A novel approach using RNA CAR T cell therapy improves clinical symptoms in patients with myasthenia gravis according to a recent phase 1b/2a study.
Chimeric antigen receptor (CAR) T cells represent a versatile new class of effective and molecularly precise therapy in oncology. However, CAR T cell treatment has also been trialled with some degree of success in patients with autoimmune diseases such as systemic lupus erythematosus.
While conventional CAR T-cell engineering relies on DNA to express the CAR, an alternative is to engineer these cells with RNA, to produce RNA CAR T cells. The rationale behind using RNA is that because the molecule is not self-replicating, it would confer more predictable pharmacokinetics and consequently a more favourable safety profile.
In a small scale trial of using RNA CAR T cells published in the Lancet Neurology, researchers examined the value of this approach to treat individuals with myasthenia gravis – commonly known as the ‘snowflake disease’ because it affects each individual differently.
This prototypical autoimmune disease is characterised by autoantibodies that target the neuromuscular junction, which causes chronic fluctuating and potentially debilitating weakness and muscle fatigue. The RNA CAR T cell therapy, known as Descartes-08, was used in adults with generalised myasthenia gravis and a Myasthenia Gravis Activities of Daily Living (MG-ADL) score of 6 or higher gravis.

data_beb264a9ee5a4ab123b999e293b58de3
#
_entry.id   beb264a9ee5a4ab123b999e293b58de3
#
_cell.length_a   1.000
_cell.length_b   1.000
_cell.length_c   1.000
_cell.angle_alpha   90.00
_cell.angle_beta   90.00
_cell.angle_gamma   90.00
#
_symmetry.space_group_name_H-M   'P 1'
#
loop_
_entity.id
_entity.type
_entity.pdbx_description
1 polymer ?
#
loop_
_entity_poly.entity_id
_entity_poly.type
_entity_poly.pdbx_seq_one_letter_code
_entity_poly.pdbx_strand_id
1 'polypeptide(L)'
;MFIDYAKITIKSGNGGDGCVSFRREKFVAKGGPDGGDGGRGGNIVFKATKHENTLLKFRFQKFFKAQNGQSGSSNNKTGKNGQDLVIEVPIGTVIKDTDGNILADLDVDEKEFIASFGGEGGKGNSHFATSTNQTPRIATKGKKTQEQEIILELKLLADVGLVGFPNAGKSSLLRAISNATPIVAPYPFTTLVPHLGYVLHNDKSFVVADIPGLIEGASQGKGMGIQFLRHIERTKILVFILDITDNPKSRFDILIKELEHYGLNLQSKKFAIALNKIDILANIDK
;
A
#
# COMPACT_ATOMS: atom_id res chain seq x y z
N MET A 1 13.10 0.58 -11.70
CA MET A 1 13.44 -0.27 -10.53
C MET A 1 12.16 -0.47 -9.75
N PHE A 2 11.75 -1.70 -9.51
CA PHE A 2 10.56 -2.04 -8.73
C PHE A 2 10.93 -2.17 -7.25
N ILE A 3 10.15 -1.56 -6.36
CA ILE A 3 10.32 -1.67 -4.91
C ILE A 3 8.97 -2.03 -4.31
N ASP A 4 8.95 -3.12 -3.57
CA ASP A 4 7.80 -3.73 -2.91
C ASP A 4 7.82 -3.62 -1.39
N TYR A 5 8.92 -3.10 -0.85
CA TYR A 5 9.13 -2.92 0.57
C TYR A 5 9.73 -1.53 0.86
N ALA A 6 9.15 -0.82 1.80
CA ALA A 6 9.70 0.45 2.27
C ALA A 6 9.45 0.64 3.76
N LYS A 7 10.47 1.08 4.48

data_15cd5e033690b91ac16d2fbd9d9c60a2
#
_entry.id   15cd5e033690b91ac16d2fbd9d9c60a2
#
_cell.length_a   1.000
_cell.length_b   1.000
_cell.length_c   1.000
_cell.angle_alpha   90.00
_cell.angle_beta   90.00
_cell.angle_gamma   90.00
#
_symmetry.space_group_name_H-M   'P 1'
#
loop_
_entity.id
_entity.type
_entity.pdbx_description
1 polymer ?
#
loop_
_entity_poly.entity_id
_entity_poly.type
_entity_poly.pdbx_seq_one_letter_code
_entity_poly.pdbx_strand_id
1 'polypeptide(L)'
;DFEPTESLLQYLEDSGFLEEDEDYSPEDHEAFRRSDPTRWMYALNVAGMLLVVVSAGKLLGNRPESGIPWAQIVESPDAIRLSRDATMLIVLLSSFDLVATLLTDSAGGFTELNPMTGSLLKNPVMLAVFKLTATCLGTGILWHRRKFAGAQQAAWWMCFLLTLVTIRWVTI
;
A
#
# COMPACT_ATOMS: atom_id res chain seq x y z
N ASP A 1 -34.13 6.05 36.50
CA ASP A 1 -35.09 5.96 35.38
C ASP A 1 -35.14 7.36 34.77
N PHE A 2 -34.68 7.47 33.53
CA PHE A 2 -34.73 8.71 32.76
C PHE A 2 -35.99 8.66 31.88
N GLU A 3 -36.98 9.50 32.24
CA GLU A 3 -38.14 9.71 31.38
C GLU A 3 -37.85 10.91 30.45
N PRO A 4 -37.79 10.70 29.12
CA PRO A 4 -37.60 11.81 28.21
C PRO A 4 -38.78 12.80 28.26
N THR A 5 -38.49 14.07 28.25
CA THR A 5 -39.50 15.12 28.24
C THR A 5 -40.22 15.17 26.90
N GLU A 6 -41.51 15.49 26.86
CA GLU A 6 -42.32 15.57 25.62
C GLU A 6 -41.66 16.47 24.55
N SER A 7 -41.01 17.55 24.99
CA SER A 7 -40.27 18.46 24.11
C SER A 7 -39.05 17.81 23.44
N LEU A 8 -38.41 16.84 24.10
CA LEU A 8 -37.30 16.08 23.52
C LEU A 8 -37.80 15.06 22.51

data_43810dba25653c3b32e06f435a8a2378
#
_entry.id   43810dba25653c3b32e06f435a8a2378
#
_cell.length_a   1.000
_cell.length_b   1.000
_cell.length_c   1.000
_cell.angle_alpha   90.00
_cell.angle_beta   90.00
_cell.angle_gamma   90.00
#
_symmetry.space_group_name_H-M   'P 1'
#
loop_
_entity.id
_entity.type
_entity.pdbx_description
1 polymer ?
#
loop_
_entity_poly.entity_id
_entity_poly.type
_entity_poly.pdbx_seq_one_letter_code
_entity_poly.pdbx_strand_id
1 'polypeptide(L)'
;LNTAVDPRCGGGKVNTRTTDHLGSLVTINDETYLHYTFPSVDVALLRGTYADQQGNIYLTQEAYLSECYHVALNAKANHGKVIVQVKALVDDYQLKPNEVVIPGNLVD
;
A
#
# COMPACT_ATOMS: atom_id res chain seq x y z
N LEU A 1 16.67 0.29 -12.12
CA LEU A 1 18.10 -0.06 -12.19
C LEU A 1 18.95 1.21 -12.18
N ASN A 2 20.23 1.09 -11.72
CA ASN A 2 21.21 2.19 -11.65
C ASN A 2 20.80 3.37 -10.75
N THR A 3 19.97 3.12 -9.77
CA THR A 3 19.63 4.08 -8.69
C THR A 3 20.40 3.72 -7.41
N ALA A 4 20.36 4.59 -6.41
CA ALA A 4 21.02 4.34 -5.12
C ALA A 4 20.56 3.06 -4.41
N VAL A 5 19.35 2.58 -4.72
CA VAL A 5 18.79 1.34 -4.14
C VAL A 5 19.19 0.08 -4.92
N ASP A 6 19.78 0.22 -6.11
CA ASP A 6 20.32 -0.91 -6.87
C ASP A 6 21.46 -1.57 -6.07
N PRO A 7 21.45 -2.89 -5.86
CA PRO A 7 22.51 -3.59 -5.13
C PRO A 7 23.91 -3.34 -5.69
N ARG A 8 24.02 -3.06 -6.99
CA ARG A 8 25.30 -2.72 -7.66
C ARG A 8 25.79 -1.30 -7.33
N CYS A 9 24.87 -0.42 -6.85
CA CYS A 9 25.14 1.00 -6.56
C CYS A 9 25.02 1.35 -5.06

The study was undertaken in two phases. Initially, patients with Myasthenia Gravis Foundation of America (MGFA) disease class III-IV generalised myasthenia gravis were given three increasing doses of Descartes-08, to identify the maximum tolerated dose. In the second phase, participants with MGFA disease class II-IV received six infusions of the maximum tolerated dose.
The primary objective was to establish the safety and tolerability of Descartes-08, whereas secondary objectives assessed disease severity. Researchers used four validated scales used to assess disease severity: MG-ADL, Quantitative Myasthenia Gravis (QMG), Myasthenia Gravis Composite (MGC), and Myasthenia Gravis Quality of Life 15-revised (MG-QoL-15r).
RNA CAR T cell therapy outcomes
In total, 14 participants were enrolled, three in phase 1 and 11 in phase 2 and the median follow-up in phase 2 was five months.
Mean improvements from baseline to week 12 were -6 for MG-ADL, -7 for QMG, -14 for MGC and -9 for MG-QoL-15r.
There was no dose-limiting toxicity, cytokine release syndrome or neurotoxicity. Common adverse events were headache, nausea, vomiting and fever, which resolved within 24 hours of the infusion.
Based on these preliminary findings, the researchers suggested that RNA CAR T cell therapy warranted further investigation as a treatment approach for individuals with myasthenia gravis and other autoimmune diseases.